The restaurant owner didn’t know we knew each other and his reason for bringing us over to the table was so that we, or I, could be talked into speaking up for the “new commissioner” at the city commission meeting next week – so that the commission appoints him to the seat, rather than have an election, which is what most of the residents in the district/village want – a free and fair election. Not an appointment.

What bothers me after I thought about it all later, was that the restaurant owner didn’t know the “new commissioner” and I knew each other. So why did he grab me to speak up at a meeting for a stranger in his eyes? Why doesn’t he speak up for the guy if he is so interested in him getting the seat? Probably because he worries about getting involved in politics because it would hurt his business. But I should get involved?

When the “new commissioner’s” food arrived I could tell he didn’t want us at the table. He wasn’t rude, but when I sked him if we were going to talk politics the whole time he said, “Yes, probably,” which meant to me, “Get out now while you can.” So we didn’t stay at the table to eat, we walked down the block to another restaurant but now I am supposed to speak for this guy at next week’s commission meeting. He has already texted me a number of times regarding this. My goal now is to get out of it, especially since most of my neighbors want an election and not me to speak up for this guy’s appointment.

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The wonderful Southampton Christmas Parade


On Saturday, five of us drove out from the city to one of my favorite things – the Southampton (NY) Christmas Parade and Tree Lighting. It’s a yearly thing. I think it’s 60th.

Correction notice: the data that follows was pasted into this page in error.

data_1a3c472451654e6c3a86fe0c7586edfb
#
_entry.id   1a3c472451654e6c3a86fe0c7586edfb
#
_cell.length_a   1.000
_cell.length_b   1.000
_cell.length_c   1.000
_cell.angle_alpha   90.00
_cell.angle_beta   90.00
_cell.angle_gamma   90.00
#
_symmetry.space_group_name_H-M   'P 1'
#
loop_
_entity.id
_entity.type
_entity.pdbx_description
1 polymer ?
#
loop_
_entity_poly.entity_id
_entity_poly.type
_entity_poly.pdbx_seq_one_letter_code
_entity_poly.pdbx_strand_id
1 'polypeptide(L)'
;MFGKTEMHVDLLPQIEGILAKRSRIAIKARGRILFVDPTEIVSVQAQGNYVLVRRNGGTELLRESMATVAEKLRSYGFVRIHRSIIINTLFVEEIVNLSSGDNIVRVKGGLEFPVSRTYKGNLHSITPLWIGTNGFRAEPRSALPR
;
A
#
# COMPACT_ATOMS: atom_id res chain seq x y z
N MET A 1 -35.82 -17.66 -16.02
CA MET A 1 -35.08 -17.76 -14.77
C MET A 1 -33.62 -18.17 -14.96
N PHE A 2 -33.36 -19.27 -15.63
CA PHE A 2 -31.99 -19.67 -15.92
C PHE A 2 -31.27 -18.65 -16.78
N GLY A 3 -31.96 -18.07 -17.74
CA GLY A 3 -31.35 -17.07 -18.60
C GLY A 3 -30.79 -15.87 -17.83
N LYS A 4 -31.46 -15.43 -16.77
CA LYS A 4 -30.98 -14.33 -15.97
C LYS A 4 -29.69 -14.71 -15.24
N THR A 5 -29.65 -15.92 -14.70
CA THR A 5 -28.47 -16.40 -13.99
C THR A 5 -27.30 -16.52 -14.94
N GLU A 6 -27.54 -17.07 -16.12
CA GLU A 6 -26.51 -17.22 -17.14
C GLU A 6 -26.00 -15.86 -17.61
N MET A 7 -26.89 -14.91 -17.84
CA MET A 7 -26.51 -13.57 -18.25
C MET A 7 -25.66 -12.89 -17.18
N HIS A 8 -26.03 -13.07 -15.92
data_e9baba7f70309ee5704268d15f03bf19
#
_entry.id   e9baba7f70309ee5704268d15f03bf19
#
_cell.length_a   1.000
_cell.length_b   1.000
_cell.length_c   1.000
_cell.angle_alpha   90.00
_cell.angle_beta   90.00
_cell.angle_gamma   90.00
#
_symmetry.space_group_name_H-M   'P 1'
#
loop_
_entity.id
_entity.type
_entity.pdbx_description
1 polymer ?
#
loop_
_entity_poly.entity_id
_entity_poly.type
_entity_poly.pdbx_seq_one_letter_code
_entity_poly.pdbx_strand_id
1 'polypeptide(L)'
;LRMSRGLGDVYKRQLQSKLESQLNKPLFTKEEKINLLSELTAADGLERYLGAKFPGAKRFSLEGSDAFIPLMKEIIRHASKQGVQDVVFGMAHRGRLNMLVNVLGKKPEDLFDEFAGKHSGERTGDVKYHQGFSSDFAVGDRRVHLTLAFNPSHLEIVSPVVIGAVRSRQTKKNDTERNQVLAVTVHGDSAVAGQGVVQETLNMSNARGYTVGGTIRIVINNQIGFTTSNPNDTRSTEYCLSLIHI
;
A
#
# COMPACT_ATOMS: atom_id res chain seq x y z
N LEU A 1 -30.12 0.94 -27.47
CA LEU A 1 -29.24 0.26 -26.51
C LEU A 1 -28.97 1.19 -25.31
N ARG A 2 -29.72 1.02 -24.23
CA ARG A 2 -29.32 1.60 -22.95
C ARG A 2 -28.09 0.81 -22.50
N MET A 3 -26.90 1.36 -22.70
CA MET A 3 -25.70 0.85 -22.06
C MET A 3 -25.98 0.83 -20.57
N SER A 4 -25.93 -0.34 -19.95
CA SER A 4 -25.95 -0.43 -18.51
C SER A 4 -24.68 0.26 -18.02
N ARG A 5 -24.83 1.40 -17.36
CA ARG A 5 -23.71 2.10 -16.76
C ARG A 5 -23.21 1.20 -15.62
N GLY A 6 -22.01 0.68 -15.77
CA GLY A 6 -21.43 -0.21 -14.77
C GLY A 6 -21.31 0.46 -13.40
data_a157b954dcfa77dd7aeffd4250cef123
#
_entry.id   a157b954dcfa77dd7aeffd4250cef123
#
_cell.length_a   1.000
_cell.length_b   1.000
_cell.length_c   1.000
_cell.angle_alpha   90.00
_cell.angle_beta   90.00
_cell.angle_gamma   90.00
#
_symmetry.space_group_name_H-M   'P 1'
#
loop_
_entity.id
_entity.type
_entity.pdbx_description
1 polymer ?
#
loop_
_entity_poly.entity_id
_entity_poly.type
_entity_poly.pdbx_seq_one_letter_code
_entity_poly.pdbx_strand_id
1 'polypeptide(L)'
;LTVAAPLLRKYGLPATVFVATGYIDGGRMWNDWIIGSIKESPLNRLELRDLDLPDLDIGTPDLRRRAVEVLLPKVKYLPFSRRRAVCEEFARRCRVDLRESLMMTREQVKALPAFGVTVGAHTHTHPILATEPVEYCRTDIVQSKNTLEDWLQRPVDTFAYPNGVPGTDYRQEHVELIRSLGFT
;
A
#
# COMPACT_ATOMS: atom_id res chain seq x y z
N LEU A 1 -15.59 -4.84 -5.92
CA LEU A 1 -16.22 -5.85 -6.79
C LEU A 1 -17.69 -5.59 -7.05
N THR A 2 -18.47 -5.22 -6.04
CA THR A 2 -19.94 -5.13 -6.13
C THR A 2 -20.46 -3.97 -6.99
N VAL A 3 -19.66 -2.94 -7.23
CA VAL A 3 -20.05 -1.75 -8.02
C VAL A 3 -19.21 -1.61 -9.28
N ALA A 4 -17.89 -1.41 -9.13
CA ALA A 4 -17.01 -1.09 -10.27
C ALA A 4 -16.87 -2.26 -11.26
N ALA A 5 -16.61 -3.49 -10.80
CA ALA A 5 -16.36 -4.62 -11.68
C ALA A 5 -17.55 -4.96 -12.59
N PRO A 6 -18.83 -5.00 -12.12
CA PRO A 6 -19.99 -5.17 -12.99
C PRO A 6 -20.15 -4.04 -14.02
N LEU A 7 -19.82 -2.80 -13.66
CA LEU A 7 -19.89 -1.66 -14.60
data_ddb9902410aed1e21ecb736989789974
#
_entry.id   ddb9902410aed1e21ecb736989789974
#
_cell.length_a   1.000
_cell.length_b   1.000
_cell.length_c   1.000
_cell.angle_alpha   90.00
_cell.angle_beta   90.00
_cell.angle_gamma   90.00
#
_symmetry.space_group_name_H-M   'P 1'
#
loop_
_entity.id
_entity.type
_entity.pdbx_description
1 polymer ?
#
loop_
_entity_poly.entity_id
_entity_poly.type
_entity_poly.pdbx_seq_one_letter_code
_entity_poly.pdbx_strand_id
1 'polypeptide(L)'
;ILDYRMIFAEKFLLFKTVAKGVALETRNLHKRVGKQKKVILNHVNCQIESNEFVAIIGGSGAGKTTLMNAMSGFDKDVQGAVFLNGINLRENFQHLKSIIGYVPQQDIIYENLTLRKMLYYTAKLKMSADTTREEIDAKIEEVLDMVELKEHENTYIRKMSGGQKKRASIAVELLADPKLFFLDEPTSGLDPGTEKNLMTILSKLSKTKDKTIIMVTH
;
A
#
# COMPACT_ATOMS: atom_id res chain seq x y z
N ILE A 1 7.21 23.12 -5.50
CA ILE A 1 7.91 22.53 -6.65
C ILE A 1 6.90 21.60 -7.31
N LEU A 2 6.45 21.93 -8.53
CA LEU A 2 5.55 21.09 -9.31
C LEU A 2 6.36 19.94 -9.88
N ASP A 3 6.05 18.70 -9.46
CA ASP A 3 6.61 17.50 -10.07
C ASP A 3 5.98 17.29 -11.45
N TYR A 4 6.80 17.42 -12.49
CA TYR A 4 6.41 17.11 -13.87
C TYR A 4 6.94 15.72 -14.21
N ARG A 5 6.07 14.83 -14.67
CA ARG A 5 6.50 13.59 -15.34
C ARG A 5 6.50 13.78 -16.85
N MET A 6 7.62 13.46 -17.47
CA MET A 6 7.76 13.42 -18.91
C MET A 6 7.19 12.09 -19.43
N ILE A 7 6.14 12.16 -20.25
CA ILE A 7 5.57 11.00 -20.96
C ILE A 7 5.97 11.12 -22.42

Thousands of people show up for this event.

We usually do some shopping, which is what the Chamber would love us all to do and then we eat at the Southampton Publik House. Then we step outside on Main Street and the parade starts around 5 pm.

It’s mostly lit up fire trucks and ambulances from various Hampton communities on the east end of Long Island. All small, quaint, old towns. So charming.

At the end of the parade, everyone walks to the end of the block where the tree is lit. It’s a real tree, permanently in the park, it’s there 365 days a year, just not lit up until this Saturday after Thanksgiving every year. There are fireworks behind the tree and it’s a perfect evening.

Before the tree is lit, the high school choir sings Christmas songs and then there are a few speeches, People are thanked for their support and hard work in making this event happen each year. Two ladies have been in charge since the 1970s and that always brings thoughts of the small town I live in in Miami. I can picture them going to work during the year – calling the hardware store owner, asking for something to be built, calling the bank manager for a donation, and so on, throughout the year, making things happen.

It’s all so Mayberry and Stars Hollow. I love it all. I’ve been to Southampton at different times of the year – different seasons. They are all lovable and charming. So are all the Hamptons in eastern Long Island.

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Pumpkin pickin’ on the North Fork

We did our usual October pumpkin and apple pickin’ this year, only we didn’t go up to the Hudson Valley, as we usually do, we ended up on Long Island’s North Fork because we were going to a couple of things afterwards on the South Fork – in the Hamptons. Lots of little villages filled the day.

It was gorgeous out, a bit chilly, but gorgeous, we got hot apple cider and pumpkin break and apple cider donuts and pumpkins and apples and such, but it wasn’t the beautiful Hudson Valley, which is the best part of the pumpkin pickin’ each year.

But still, we had fun and then ate in Westhampton and enjoyed a street festival then went to a bar where one of my cousins was performing, he’s a singer. It ended up being a long, but enjoyable day.

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Keep your mouth shut!

I laughed when I saw this on Facebook. It reminded me of something that happened to me a few years back, maybe 10 years ago.